PDA

View Full Version : suwa trying to close canyonlands


wesintl
09-21-2011, 09:24 AM
Not sure if anyone saw this on the expo :mad:

http://www.ksl.com/?nid=148&sid=14755702

Beater
09-21-2011, 09:31 AM
total drag - but it has only been a matter of time since the suv craze has gone so long in the market. As stock vehicles became more user friendly and capable, this increases the volume of traffic on these previously "hidden" gems.

The advent of information distribution through the interweb has not helped either. Every place I go, I am amazed at the level of traffic that area now has.

Just a feature of population growth of the smaller western citys as well and stay-cations too I suppose.

Frustrating regardless.

MountainGoat
09-21-2011, 10:21 AM
:rant:What a load. Last November on our Maze trip I don't recall seeing ANY off trail (or on trail for that matter) damage due to OHV use. It is pretty obvious that they only want to close it because it is there.

I am amazed at the degree to which the feds have bought into this idea of closing trails rather maintaining them. We spend more and more money and get less and less service. I went in to the USFS office to talk to the ranger about a trail that was closed after the High Meadow fire in 2000. I asked when they planned to reopen it. Her reply: never. I told her I was in a club that had a couple of adopt-a-trails and that could possibly raise money to fix the trail so it could be reopened. She said that it could not be reopened for any amount of money or donated work. She was not even vaguely interested in any solution.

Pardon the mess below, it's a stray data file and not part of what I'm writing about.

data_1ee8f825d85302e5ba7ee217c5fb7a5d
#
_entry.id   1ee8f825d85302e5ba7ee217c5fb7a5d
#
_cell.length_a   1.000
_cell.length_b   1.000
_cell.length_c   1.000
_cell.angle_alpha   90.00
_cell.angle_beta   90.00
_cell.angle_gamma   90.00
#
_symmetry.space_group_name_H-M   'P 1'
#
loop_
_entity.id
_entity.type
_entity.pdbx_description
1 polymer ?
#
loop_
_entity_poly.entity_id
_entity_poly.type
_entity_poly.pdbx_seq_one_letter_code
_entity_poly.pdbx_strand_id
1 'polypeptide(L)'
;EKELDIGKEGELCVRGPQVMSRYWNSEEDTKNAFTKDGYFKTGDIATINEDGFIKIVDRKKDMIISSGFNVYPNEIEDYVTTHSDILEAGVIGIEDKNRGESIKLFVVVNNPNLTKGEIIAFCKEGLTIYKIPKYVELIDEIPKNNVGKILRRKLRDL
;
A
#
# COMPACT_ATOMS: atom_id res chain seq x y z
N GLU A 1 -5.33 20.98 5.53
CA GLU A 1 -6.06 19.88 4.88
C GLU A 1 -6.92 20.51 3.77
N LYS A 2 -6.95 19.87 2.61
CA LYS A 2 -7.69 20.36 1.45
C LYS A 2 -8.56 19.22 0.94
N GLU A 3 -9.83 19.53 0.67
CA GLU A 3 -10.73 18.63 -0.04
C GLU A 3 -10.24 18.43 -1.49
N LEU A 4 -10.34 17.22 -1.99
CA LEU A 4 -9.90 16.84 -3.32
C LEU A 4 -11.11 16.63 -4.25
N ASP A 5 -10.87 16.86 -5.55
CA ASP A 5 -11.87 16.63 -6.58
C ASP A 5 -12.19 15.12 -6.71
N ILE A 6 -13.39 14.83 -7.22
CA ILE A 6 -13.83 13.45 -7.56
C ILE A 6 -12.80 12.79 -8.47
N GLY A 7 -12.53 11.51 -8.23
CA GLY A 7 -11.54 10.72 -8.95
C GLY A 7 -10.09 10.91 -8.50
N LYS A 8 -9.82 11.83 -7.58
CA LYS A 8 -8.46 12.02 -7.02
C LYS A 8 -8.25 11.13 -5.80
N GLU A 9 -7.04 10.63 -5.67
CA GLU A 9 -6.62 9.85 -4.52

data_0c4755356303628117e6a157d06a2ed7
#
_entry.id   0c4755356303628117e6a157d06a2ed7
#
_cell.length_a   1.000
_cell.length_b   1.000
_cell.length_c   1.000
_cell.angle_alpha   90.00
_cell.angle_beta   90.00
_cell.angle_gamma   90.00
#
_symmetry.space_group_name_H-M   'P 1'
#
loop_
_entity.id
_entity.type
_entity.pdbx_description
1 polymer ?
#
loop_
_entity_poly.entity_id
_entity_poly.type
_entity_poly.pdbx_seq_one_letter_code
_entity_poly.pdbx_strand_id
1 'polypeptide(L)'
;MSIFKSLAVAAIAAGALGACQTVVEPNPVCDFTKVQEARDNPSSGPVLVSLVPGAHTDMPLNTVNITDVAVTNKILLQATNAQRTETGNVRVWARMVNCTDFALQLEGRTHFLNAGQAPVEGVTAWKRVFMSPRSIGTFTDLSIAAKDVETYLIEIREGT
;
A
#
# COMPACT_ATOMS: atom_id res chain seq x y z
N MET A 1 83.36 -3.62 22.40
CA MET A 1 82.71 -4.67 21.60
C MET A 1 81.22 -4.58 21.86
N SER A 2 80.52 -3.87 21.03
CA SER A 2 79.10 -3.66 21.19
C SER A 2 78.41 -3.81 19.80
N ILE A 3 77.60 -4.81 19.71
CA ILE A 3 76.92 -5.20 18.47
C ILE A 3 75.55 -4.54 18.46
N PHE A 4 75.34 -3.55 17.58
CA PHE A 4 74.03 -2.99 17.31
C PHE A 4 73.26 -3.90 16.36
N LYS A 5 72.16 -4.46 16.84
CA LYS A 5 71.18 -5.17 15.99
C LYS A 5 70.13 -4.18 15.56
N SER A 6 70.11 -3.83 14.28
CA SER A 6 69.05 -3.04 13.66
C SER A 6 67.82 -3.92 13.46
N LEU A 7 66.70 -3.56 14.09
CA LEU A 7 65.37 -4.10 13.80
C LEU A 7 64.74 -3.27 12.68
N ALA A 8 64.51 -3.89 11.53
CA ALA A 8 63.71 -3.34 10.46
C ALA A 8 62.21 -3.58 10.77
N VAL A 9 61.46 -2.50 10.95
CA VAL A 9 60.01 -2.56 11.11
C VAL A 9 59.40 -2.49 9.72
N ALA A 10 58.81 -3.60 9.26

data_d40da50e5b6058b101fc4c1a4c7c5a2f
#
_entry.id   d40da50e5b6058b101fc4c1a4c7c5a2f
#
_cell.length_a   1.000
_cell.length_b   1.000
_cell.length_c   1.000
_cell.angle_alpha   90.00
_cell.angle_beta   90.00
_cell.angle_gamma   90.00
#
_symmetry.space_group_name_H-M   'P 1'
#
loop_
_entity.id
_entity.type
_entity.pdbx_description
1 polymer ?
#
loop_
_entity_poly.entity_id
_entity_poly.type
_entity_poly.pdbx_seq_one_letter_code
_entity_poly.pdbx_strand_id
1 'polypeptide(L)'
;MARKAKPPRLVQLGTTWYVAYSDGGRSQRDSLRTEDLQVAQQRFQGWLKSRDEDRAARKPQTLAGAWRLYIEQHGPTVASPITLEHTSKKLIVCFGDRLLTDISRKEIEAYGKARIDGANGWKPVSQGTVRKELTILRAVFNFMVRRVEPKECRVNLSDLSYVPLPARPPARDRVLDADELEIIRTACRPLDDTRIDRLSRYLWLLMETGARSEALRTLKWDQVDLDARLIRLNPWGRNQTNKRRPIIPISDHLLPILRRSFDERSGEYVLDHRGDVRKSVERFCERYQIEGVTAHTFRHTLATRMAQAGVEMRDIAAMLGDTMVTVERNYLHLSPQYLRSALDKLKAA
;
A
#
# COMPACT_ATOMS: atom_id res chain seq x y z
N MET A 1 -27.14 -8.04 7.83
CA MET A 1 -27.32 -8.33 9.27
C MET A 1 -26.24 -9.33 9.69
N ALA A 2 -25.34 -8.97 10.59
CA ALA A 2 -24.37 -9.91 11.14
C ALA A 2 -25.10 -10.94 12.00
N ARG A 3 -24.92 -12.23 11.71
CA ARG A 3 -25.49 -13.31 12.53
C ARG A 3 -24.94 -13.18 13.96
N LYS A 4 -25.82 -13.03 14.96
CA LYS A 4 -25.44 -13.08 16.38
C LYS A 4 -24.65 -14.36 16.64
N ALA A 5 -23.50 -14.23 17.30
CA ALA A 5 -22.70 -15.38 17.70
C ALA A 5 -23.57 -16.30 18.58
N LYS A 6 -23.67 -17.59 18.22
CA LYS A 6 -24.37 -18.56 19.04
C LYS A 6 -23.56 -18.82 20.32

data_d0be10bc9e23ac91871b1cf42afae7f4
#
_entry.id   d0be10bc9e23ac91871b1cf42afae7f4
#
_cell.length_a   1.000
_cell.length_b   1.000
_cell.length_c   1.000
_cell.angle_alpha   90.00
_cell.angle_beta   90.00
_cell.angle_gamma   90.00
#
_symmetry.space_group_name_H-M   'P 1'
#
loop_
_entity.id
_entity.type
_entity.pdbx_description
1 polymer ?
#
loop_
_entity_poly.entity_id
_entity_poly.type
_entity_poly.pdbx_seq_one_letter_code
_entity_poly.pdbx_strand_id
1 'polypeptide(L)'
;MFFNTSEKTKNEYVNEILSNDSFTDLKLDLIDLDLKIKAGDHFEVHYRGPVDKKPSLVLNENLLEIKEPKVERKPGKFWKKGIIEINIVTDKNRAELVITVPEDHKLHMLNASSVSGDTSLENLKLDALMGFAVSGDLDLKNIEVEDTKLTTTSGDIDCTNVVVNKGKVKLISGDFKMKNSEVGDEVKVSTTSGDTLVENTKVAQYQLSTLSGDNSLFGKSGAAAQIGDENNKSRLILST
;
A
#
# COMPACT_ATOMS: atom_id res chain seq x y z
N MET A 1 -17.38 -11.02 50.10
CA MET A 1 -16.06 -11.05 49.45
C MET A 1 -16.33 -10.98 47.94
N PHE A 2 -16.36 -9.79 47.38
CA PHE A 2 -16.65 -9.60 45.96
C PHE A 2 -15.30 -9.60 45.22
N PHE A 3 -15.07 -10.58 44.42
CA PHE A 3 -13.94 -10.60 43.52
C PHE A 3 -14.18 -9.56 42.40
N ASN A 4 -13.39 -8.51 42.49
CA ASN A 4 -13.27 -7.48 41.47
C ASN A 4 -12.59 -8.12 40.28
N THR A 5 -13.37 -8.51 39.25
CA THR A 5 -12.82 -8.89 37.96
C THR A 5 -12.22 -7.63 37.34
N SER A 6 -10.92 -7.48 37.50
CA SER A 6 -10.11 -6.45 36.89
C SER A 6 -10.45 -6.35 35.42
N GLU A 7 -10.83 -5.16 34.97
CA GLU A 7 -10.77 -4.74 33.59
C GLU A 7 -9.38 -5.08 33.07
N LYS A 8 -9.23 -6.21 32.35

This seems somewhat contrary to the USFS mission per their website: "The phrase, "CARING FOR THE LAND AND SERVING PEOPLE," captures the Forest Service mission." Perhaps I have a twisted concept of which "people" they serve.

This trail closure policy has been accepted by one and all as a one way street, once it is done it can never be undone. I don't think it has to be that way, and common sense certainly dictates that it shouldn't be. That is perhaps the worst part of the whole operation. :rant:off

Red_Chili
09-21-2011, 10:44 AM
It is a convergence of things. There is enough irresponsible use - and photos on enthusiast sites that, in another context, become damning - to fuel the fire.

Combine that with decreasing funds available, and land managers are in a bind even if they are sympathetic.

Add the loss of even more funds defending keeping areas open via lawsuit, and land managers see not only an easy way out, but maybe the ONLY way out. Opposing lawsuits sometimes seem the only way, but (forgive the pun) it is hard to swim upstream against things like the Clean Water Act and Endangered Species Act when invoked (and I support these, but not always their application).

I love this. Their plan "ameliorates conflicts among ORV users and others". Sure. Just like segregation ameliorated conflicts between races. Put us in an 'ORV' ghetto.

Again, the one who picks the language has a leg up in the debate. Resist the term 'ORV'. And note who uses it. We do not go off road.

subzali
09-21-2011, 11:00 AM
Dan, what area did you approach the FS about reopening? Was it the "Top of the World" area by chance? Not to sidetrack the discussion...:mad: